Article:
Posts tagged with "lonliness"

facing eternity, or the lack thereof

Heather man­aged to snag a job at a great com­pany on the other side of town. She started her train­ing last month, and I couldn’t be more proud of her for mak­ing the cut after months of resumes and appli­ca­tions, hope and patience.

While it makes sense for her to start work­ing, I’ve been forced to deal with an unset­tling void in the house — like the deaf­en­ing silence of a black­out, when the elec­tronic hums and glows cease to pro­vide their per­pet­ual com­pany. We never spent more than an hour apart before this, when she might have stepped out to grab some gro­ceries or a pre­scrip­tion1; nearly two years where we couldn’t help but be closely in tune with each other’s needs and moods. Now, it feels like we barely have a chance to get our dailies with a bit of extra con­tent before it’s time for bed.

Cadem Forest in Plains of Ashford

I always travel with my menagerie of cats; this month with Zuzu, Cat of Darkness at my feet (in cel­e­bra­tion of Halloween) and Brill on my back (who’s actu­ally a tiger cub).

Losing so much of each other has been a dif­fi­cult adjust­ment. I wasn’t ready for this. It wasn’t a deci­sion I made. I’m not use to being so alone, or even tak­ing care of myself, for that mat­ter2. When she’s away, the void makes it painfully clear how much I sur­rounded myself with her. I can’t even write with­out men­tion­ing her, cause there’s rarely a deci­sion I make with­out con­sid­er­ing her first, whether it’s how we’re going to spend our time or what I’m going to say next.

It’s a dif­fi­cult reminder of many years spent with­out a part­ner or par­ent to rely on. I’ve been try­ing to reclaim my inde­pen­dence by pick­ing up small respon­si­bil­i­ties. Something as sim­ple as mak­ing my space more com­fort­able, whether it’s a thor­ough clean­ing or new light­ing arrange­ment, turns into a chance to suc­ceed and feel accom­plished. Even games become lit­tle projects, ways of exer­cis­ing my cre­ativ­ity or keep­ing myself sharp.

I knew Heather would even­tu­ally be work­ing, and I’d be alone. Now the day has come, and I’m con­stantly won­der­ing: who am I when I’m by myself? What do I do to fill the hours that she’s away?

At least it’s given me a chance to write again. The break hasn’t been entirely inten­tional. Part of it is the fact that writ­ing takes energy, and I rarely have any to spare when I’m try­ing so hard just to feel okay. Another part is the fact that I haven’t needed this in the same way since I met her. She’s become an impor­tant out­let, one who always makes her­self avail­able to me. There hasn’t been the same long­ing to write, cause I haven’t needed to vent, or sort out my thoughts, or feel validated.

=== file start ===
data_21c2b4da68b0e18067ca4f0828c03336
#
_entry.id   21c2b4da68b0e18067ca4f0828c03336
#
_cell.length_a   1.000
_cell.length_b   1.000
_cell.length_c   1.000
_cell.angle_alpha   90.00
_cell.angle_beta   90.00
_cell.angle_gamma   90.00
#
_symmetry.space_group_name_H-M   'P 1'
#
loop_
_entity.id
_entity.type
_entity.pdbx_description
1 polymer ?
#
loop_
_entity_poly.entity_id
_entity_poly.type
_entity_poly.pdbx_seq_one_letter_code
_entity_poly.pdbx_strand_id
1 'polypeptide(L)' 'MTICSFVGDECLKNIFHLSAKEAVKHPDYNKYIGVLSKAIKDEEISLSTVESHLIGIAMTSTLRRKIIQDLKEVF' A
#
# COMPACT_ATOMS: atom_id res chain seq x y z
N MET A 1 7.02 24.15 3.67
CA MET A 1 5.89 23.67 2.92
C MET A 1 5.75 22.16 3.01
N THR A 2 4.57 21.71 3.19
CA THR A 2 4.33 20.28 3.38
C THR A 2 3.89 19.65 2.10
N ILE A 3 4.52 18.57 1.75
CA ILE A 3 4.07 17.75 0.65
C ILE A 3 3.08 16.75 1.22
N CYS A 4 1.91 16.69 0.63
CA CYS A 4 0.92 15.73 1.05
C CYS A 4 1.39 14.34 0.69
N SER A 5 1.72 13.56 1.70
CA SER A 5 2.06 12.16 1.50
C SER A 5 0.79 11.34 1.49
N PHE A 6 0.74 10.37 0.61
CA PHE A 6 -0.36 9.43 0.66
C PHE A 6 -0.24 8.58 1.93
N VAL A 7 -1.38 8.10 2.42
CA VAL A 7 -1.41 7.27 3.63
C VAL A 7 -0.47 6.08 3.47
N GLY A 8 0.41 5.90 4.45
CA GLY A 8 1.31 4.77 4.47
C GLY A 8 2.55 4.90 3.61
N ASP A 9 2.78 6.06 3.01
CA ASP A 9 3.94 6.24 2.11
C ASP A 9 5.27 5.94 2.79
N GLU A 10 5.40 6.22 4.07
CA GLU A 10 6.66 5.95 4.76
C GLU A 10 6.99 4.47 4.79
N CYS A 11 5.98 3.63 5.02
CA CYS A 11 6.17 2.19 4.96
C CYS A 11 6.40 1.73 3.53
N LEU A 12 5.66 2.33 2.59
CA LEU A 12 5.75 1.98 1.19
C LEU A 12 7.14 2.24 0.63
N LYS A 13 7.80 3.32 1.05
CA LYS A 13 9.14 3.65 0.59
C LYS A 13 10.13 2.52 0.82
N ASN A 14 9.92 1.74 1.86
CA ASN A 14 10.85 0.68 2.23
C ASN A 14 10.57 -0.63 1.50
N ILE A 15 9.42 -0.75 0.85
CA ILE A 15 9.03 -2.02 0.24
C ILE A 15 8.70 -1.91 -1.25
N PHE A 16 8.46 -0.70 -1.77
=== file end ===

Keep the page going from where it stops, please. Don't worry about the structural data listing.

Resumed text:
Nevertheless, this period of empti­ness has become a chap­ter in itself. A change that will be a great deal of the rest of our lives. I’m stuck here, while the days stretch out before me with end­less pos­si­bil­ity. The hard part is finally stum­bling into the life I’ve always wanted, find­ing a part­ner who fills in my gaps in all the right ways, but not being ready for it all.

  1. Aside from a few days she spent vis­it­ing her fam­ily last year. It was the first sig­nif­i­cant amount of time we were away from each other since we met, and I had a panic attack before she was out of the city. []
  2. She still han­dles the meals, and has a sys­tem where most things are done in the slow cooker; all I need to do is pour the con­tents of a bag into the pot and turn it on at a cer­tain time, although, some days, even this can slip my mind. []

perpetual eve

This day is the same every year. The streets are dead and filled with slush, the stores all closed. No mat­ter where I am, it seems peo­ple are look­ing for a chan­nel on TV to watch a corporate-sponsored count­down, and I always feel alone even though I’m sur­rounded by friends.

If it’s the same every year, it’s strange that my mem­o­ries of New Year’s Eve are so mixed. Jocks harass­ing me on the bus. Bundling up in big coats to share petit coro­nas out­side. Panic attacks. Blonds and red­heads. Rich foods and too much drink. And some­how the peo­ple I love and the peo­ple I hate end up at the same parties.

Sometimes it reminds me too much of my child­hood. My fam­ily hosted the same count­down party every year that became the only real time we spent with other peo­ple, and the only time we ever caught up with our “friends”. Numbers would be shouted in uni­son, cham­pagne would be toasted, noth­ing would change. An empty rit­ual for empty peo­ple. Maybe that’s why I never feel like I belong any­where on this day. It’s like I’m wait­ing to feel what every­one else around me is feel­ing when the ball drops.

suddenly everything has changed

I know you can’t save me from what’s about to hap­pen, but I’m tired of being strong for myself. Tired of not hav­ing you in my life. Tired of try­ing to not think about you. And as ter­ri­fy­ing as the future is now, you know I’m not a hyp­ocrite, and I know it wouldn’t be fair to either of us.

Sometimes I take the bus, walk our paths, sit in our old haunts. Hoping to catch you at a dis­tance, so I can see how you’re wear­ing your hair and know you’re okay. Strangers on a train, hop­ing in my head that you’d sit and talk to me so we can laugh and cry and cry and laugh about it all.

Sometimes I find these pic­tures of you I don’t remem­ber tak­ing, in glasses I don’t remem­ber you ever wear­ing, in places I don’t rec­og­nize. A strange gap in my mind in an oth­er­wise vivid set of expe­ri­ences, and I won­der if on that day our bod­ies ever touched.

And while I’m sure some would blame these thoughts on the sea­son or the breakup, the sim­ple truth is I never real­ized how alone I was until the phone rang today, and I haven’t taken a breath since.